Book Review: “I Am Alice: Body Swap In Wonderland Vol. 2” by Ayumi Kanou and Visualworks

Warning: This review contains many spoilers for the manga “I Am Alice: Body Swap in Wonderland Volume 2.” by Visualworks, with art by Ayumi Kanou. If you have not read the manga, do not read this review. If you don’t mind spoilers, or you’ve already read the manga, go ahead and read it!

Cover of "I Am Alice: Body Swap In Wonderland, Volume 2" by Ayumi Kanou & Visual Works.
Cover of “I Am Alice: Body Swap In Wonderland, Volume 2” by Ayumi Kanou & Visual Works.

Another book review is here! This time it’s “I Am Alice: Body Swap in Wonderland Volume 2” by Visualworks, with art by Ayumi Kanou. I already reviewed “I Am Alice: Body Swap in Wonderland Volume 1,” and I decided that I liked it so much that I decided to continue the series and read the second one! Here’s the summary for Volume 2 so we have an idea of what it’s about:

Poor Makoto—sucked into Wonderland through a mysterious book, then body-swapped with an adorable Alice, who happens to be a super-athletic gun nut. The White Rabbit freaks out every time he remembers that Makoto is really a boy in a girl’s body, while the rest of Makoto’s (male) companions keep hitting on him. As secrets are shared and tangled stories become unraveled, the group draws closer to the palace of the King of Hearts, where a magical gate awaits that will get Makoto back into his own world—and his own body. But is that what Makoto truly wants?”

Character Development: 5 out of 5 stars

Worldbuilding Development: 5 out of 5 stars

The artwork of the manga was also just as good as the first volume, if not better. I’m not an art expert, but it definitely kept up with the lighthearted atmosphere of the manga without overdoing the overall look. I also feel like the artwork is…cleaner, or sharper, for lack of better words, and so makes the manga easier to read.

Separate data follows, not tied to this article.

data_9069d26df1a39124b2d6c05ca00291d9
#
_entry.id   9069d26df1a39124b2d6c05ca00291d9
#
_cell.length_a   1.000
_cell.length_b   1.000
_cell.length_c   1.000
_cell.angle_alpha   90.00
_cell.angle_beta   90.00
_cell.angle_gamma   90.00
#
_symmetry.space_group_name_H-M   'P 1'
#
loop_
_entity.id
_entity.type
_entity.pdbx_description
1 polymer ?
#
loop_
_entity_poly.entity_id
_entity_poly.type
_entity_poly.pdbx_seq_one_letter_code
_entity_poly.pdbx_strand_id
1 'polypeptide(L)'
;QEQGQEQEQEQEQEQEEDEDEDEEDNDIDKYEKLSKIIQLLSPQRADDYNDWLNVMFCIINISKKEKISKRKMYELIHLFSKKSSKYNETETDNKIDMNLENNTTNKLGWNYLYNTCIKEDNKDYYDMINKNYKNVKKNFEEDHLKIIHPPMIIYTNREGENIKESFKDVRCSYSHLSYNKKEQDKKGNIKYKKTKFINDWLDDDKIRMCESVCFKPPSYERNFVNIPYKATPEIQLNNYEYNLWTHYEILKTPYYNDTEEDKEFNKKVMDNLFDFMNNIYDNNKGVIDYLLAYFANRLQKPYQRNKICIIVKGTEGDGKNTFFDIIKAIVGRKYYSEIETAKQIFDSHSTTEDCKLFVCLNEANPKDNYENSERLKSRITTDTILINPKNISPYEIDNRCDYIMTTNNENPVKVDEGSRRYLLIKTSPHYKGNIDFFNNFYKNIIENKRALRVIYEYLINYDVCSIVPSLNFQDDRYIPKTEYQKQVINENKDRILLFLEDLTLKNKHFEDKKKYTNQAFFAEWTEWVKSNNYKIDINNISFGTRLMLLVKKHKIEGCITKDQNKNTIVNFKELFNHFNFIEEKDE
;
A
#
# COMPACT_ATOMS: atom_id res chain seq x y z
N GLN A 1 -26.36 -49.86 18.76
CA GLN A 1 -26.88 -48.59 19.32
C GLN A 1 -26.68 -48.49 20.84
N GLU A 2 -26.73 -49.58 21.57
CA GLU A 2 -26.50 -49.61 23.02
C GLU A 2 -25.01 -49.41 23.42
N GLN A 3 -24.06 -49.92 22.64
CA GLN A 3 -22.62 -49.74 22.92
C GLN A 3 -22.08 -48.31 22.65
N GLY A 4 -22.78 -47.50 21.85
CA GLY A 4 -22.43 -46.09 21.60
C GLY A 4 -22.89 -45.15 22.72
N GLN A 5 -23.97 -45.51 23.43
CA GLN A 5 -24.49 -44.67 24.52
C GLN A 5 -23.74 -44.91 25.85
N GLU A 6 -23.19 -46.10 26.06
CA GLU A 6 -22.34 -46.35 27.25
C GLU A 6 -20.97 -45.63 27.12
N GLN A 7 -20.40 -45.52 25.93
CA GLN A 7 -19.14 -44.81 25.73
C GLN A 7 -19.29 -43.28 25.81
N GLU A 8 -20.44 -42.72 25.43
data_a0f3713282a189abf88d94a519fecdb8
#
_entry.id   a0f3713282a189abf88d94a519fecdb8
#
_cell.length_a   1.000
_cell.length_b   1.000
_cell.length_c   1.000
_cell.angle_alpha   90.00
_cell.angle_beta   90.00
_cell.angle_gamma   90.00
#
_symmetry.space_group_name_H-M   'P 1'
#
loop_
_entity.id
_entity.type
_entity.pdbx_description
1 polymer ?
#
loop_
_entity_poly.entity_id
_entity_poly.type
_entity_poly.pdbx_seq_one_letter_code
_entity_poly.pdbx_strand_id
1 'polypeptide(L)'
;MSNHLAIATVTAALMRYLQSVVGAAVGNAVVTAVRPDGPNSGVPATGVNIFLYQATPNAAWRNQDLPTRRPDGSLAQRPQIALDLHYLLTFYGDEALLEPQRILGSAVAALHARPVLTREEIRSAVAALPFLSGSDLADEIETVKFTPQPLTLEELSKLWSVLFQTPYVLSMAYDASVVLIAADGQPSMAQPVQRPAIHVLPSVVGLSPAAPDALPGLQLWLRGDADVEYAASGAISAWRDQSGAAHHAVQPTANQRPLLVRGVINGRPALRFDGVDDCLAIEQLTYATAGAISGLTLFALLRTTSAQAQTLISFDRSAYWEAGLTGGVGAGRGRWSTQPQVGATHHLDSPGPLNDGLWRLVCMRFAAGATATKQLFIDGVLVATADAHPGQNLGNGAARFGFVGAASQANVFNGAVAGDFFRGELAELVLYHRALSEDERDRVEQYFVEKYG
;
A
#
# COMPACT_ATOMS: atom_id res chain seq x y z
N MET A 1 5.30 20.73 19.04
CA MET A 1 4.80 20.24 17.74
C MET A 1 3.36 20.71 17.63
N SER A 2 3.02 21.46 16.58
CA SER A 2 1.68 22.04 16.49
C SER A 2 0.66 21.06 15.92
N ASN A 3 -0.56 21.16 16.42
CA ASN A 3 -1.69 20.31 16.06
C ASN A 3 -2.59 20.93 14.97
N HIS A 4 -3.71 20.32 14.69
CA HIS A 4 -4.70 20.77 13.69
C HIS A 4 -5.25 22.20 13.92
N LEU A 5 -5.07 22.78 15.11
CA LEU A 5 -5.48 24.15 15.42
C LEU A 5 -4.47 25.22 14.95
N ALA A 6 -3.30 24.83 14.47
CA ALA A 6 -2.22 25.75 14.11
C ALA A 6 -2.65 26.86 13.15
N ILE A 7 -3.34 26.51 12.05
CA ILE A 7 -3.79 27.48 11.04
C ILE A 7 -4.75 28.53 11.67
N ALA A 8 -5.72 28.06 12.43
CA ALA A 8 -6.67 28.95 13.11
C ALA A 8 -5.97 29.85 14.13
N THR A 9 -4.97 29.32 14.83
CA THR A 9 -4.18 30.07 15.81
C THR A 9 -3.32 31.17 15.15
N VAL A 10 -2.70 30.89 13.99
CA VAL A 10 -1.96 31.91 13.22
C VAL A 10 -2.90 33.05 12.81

Also, remember how in my previous review for the first one in the manga series, I complained about the backstories of Cheshire and Dormouse being only about one page each and I wanted a lot more detail? Thankfully, this book fixes this by expanding further on both backstories! Cheshire turns out to formerly be the King of Hearts’ pet and ended up accidentally stealing a jewel of great value. He was caught by the Gryphon (which explains why he handled them so badly in volume one), but the King of Hearts defended Cheshire from being imprisoned.

Dormouse and Tweedle Dum’s backstory is also expanded. It turns out that March Hare, Dormouse’s love interest, was the one who recruited Dormouse into the army and initially found out about the King of Hearts’ evil plans. She planned to report this to her superiors, but then she was supposedly killed, with Dum being her executioner. It turns out that March Hare is actually still alive, as Dum spared her life and tried to stop the King of Hearts’ evil plans himself at the time, but then was chased off by his brother, leading to Dum having his rebel army in the first place. It’s an interesting plot twist I wasn’t quite expecting, and I was glad to see that Cheshire, Dormouse and Dum’s backstories got more detail.